The California Redevelopment Dispute

John Hancock
President of The California Channel

The fate of California’s redevelopment agencies (RDA’s) is frequently discussed in the news these days. However, resolution is close—on November 10th, oral arguments will be heard by the State’s Supreme Court in the case California Redevelopment Agencies v. Matosantos.

The issue at hand in this important case is the constitutionality of Governor Jerry Brown’s proposed elimination of all 400 of the state’s redevelopment agencies. A critical facet of his budget proposal, Brown claims the move will save the state $1.7 billion this year. Characterizing the state’s redevelopment agencies as a “piggy bank” from which the state must now draw, he plans to redistribute the money back to counties, schools, cities and other special districts.

However, he’s also proposed that RDA’s can avoid elimination if certain steps are taken by their local jurisdictions, including an agreement that the RDA’s will pay $1.7 billion this fiscal year and $400 million in subsequent budget years in statutorily mandated revenues to school entities and other special districts.

Panicked redevelopment agencies are contending that the proposed cuts violate Proposition 22, passed by voters in November 2010, which prohibits the state from borrowing or taking funds used for transportation, redevelopment or local government projects.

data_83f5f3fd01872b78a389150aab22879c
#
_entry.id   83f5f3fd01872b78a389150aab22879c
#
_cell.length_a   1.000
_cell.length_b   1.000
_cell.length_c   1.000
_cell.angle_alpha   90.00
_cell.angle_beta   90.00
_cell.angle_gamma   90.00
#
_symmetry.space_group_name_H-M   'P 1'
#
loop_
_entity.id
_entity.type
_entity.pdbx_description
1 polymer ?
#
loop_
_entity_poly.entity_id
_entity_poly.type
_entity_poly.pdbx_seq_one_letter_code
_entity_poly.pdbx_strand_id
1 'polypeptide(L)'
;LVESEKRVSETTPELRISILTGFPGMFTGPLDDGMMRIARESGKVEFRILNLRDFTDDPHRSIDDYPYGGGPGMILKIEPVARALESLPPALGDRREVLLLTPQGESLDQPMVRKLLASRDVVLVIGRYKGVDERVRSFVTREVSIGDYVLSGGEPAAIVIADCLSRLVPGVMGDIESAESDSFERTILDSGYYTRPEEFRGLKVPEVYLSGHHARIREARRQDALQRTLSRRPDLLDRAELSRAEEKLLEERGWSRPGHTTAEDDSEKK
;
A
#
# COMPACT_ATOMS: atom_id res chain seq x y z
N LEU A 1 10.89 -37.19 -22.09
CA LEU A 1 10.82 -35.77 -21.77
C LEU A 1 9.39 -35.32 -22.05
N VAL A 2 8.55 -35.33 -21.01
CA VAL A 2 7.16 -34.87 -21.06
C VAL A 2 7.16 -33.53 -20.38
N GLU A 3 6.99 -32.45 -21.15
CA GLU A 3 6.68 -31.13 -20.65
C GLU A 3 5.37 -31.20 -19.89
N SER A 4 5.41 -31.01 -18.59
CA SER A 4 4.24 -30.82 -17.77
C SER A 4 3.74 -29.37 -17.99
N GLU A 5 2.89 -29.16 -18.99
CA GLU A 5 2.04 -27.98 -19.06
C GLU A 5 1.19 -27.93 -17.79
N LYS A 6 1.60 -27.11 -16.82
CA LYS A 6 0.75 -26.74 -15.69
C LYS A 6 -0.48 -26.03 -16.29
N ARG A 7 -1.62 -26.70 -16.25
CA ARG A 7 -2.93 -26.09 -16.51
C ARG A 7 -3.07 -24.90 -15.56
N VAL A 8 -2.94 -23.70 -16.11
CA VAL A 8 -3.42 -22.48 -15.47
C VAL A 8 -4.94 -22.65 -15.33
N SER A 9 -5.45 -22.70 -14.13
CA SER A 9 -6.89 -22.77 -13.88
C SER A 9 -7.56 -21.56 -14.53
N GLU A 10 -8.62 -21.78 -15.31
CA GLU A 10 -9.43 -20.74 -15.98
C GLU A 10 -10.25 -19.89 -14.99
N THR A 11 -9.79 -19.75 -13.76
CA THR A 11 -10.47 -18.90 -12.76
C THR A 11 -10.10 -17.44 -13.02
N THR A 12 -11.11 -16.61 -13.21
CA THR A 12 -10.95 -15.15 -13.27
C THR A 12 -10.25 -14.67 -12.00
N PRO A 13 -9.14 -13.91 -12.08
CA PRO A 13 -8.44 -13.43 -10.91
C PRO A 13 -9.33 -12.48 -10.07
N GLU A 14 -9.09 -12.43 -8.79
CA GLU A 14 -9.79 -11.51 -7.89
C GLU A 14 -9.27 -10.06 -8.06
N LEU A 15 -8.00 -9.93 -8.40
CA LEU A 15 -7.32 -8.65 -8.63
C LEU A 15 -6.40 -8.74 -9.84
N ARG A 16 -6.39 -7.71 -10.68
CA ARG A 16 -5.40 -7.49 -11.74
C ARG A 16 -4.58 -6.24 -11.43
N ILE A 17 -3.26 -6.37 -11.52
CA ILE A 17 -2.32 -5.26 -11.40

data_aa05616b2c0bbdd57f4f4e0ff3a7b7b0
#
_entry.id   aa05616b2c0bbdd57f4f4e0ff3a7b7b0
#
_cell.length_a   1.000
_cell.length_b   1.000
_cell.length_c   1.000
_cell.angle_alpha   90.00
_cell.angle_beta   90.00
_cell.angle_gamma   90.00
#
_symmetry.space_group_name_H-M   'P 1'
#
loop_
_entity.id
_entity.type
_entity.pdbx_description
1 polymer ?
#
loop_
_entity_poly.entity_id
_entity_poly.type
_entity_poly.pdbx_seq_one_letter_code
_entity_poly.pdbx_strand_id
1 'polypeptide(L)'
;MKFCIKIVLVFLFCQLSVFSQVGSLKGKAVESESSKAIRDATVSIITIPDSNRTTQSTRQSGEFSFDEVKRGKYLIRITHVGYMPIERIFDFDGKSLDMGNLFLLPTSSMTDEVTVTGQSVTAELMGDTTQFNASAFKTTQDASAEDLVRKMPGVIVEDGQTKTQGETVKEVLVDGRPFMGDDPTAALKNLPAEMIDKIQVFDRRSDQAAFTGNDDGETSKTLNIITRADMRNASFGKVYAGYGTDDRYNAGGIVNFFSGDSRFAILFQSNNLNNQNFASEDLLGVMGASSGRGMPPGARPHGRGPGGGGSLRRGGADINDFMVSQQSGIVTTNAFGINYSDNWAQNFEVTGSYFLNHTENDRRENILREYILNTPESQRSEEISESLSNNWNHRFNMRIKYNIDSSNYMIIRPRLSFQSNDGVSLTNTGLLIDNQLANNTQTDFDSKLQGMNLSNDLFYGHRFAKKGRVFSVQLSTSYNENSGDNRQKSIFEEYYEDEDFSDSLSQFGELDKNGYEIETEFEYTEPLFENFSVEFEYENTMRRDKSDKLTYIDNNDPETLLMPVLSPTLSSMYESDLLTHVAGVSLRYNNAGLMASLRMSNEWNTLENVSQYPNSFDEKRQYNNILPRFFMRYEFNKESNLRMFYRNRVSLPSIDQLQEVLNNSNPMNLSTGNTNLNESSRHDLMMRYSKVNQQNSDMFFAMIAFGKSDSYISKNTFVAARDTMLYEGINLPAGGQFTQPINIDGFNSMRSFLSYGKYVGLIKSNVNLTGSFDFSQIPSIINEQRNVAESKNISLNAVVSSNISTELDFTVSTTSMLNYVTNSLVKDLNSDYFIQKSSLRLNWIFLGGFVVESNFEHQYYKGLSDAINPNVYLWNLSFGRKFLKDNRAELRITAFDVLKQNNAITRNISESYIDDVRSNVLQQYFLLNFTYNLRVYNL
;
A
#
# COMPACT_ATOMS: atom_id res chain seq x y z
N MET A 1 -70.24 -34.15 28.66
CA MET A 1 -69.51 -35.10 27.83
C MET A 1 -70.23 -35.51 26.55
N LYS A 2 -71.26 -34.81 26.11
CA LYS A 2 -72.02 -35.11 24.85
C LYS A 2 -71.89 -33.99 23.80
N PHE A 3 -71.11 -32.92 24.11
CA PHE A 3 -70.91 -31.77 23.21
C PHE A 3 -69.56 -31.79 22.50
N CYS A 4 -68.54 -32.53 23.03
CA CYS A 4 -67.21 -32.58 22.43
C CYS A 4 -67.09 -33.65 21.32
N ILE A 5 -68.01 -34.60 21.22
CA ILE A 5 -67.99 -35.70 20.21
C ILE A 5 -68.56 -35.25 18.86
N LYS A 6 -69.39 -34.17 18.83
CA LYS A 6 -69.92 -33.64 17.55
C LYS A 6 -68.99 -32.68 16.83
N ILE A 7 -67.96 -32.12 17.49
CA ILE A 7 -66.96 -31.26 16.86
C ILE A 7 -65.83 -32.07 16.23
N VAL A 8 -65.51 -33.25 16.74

Opponents to Governor Brown’s proposal feel that RDA’s are needed more now than ever as the state struggles to recover from the recession. The wholesale elimination of RDA’s, they maintain, eliminates important tools to spur job creation, increase tax revenues, and induce economic growth.

However, proponents of Governor Brown’s proposal, including State Controller John Chiang, claim that RDA’s are mismanaged and waste funds that would be better used to pay for schools and other critical services. Chiang, who recently reviewed 18 RDA’s statewide, cited numerous reporting flaws, questionable payment practices and inappropriate uses of affordable housing money.

This issue –like so many the justice system and voters encounter– begs the question: which decision will positively impact the most people? If political radical and philosopher Jeremy Bentham, an early advocate of utilitarianism, were to ponder the situation, would he lend support to Jerry Brown, attempting to balance a budget and mindfully funnel funds into what he believes are our most critical areas of need; or would he cast his vote with the RDA’s, who enable and encourage local government autonomy and revitalization?

There’s no denying that the ruling by California’s top court – whether in favor, or a rejection of Governor Brown’s controversial move – will impact taxpayers and jurisdictions across the state.

The court has promised a decision by January 15, 2012, which is when the first RDA payments would be due.

Proceedings will be broadcast on The California Channel from 9:00 – 10:00 a.m. To view the oral arguments at a later date, please visit The California Channel’s archived video library.

 

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